When it all started, back in early 2020, it seemed like everything was about the hands. Masks were more necessary for frontline health care workers and first responders. So the only thing our mouths were doing was singing “Happy Birthday.” But as case numbers shot up, so did data, and all of it point to just how “aerosol” COVID transmission is.
All Mouths Matter
The activities known to spread SARS-CoV-2—speaking, breathing, coughing, sneezing, and even singing — all involve the mouth. About half of COVID-19 patients experience oral symptoms, including loss of taste, dry mouth, and mouth lesions. However, it wasn’t clear whether SARS-CoV-2 could directly infect and replicate in the mouth’s tissues. After months of study, the results suggested that infected oral cells play a bigger role in SARS-CoV-2 infection than previously thought. That’s because saliva infected by these cells might help infect the lungs when it is breathed in and the gut when it is swallowed.
Now, when it comes to managing contagious diseases, the only thing more important than understanding how one gets infected is how easy/hard it is to get infected. Researchers found that people with COVID-19 were most infectious in the period just before they developed symptoms. In fact, 53% of transmission in Hunan, China, happened during the presymptomatic phase of infection. And, research also showed that the length of time exposed to someone with the virus impacts the likelihood of getting the disease.
Translation? When you spend a lot of time around someone, your mouths are going to exchange a lot of air. And, most of the damage is happening when you don’t know it.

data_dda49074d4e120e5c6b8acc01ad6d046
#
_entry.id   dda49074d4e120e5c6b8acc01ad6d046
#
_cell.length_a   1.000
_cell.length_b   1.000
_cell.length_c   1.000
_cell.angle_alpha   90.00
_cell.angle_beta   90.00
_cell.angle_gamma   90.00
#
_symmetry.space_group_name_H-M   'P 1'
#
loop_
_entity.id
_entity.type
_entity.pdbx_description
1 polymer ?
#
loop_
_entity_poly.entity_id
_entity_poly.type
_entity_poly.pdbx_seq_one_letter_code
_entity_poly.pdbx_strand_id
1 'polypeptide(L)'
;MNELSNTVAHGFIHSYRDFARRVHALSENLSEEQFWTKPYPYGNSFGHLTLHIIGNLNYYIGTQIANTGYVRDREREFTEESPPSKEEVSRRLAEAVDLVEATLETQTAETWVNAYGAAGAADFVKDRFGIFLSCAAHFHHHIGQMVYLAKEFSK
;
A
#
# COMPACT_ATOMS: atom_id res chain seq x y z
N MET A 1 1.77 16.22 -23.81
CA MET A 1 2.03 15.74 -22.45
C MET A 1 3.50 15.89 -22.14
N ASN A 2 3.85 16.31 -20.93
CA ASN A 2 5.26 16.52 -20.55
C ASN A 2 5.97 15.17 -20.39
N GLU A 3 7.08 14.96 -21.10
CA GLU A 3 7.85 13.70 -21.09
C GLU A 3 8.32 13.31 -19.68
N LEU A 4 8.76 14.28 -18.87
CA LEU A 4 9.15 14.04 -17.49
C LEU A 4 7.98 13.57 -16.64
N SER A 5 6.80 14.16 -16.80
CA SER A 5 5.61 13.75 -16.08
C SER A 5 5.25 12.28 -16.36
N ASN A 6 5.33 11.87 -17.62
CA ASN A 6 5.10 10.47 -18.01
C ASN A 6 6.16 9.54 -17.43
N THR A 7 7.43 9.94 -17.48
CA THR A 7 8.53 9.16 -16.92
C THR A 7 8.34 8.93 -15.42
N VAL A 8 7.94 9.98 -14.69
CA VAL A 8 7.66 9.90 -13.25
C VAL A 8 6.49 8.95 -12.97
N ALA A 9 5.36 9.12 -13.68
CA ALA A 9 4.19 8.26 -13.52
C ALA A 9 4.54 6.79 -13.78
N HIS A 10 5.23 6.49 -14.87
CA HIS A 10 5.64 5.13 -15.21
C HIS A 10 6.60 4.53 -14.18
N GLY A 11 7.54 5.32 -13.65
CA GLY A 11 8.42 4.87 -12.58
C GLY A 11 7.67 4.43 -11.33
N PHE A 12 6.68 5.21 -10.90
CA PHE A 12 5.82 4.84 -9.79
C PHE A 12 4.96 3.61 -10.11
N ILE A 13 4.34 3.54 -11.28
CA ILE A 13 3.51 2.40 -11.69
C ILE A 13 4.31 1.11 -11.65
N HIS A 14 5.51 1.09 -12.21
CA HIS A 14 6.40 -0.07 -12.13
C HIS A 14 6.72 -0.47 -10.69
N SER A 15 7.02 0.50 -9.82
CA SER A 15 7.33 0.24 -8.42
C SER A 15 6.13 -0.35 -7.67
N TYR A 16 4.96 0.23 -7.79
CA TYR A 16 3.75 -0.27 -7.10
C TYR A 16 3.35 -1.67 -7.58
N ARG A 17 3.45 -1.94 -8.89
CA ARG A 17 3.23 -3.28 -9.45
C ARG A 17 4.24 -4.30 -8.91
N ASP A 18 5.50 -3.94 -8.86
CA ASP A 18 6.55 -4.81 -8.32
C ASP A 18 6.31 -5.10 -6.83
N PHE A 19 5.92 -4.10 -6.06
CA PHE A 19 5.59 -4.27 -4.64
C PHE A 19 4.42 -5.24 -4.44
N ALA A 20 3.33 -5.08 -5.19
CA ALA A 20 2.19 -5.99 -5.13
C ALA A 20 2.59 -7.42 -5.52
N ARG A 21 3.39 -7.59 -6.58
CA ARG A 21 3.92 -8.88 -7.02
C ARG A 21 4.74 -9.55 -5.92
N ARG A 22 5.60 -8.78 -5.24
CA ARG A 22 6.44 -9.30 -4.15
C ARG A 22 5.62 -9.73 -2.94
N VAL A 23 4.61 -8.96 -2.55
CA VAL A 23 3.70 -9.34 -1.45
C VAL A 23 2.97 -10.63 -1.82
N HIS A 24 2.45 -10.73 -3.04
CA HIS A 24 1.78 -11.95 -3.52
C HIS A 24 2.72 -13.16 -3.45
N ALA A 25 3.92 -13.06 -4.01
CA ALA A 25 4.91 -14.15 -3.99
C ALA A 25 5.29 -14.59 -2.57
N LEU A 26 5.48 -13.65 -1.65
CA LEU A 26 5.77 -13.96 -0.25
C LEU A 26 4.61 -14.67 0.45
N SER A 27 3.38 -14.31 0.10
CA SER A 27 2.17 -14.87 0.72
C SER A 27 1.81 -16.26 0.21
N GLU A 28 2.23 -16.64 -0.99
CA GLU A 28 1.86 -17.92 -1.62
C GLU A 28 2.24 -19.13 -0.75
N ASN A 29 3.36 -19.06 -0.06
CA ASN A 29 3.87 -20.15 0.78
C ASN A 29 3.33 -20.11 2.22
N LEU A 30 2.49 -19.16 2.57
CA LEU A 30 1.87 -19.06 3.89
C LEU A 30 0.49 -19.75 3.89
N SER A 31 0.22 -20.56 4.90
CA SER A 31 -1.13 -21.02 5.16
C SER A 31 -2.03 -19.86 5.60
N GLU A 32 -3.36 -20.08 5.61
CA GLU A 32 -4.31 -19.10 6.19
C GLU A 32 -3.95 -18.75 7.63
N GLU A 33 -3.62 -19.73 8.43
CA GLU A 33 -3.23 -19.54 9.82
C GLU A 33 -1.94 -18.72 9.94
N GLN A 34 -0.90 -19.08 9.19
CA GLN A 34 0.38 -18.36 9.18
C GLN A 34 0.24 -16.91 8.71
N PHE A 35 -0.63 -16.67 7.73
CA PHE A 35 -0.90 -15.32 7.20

Clean Mouths Matter
It’s important to note that Hunan was able to slow transmission once they started quickly isolating COVID-19 cases and quarantining contacts. However, controlling epidemics solely with isolation and quarantine is not feasible, especially when you have a disease that takes days to become symptomatic (i.e., has a long incubation period). Community-wide measures like mask-wearing, increased telework, and restrictions on large gatherings must also be put in place to control spread, researchers say.
What do dentists say? Well, remember how doctors and scientists told us to wash our hands a lot more a lot longer? Same goes for your mouth. Dental wisdom has always said a good brushing at least twice a day and a thorough flossing at least once a day should be considered normal, quality care for your teeth. When in the midst of an aerosol pandemic, doubling up on that effort makes a lot of sense.
A study within the journal Oral Radiology notes that the mouth can act as an entry point for SARS-CoV-2 because cells in the tongue, gums, and teeth have special protein receptors that allow viruses to enter cells. In those with poor oral health, the presence of these particular receptors was higher.
In another study, researchers suggest that gum disease and changes in dental plaque correlate with an increased risk of complications from COVID-19. The thinking of whether there is a causal connection goes like this:
- A lack of oral hygiene can increase the chance of bacteria traveling from the mouth to the lungs.
- This may then increase the risk of developing a bacterial infection in addition to COVID-19.
Preventing cavities and spread
Obviously, when we work on your mouth during a pandemic or otherwise, you can’t wear a mask. But have you noticed we do, even in non-pandemic times? Hopefully, your concerns about contagiousness in dental offices have been allayed a bit as more information emerged in recent months. If not, you may want to deep dive a study out of Ohio State University published in the Journal of Dental Research.
“Getting your teeth cleaned does not increase your risk for COVID-19 infection any more than drinking a glass of water from the dentist’s office does,” said lead author of the study Purnima Kumar, professor of periodontology at Ohio State. “There is so much evidence emerging that if you have poor oral health, you are more susceptible to COVID.”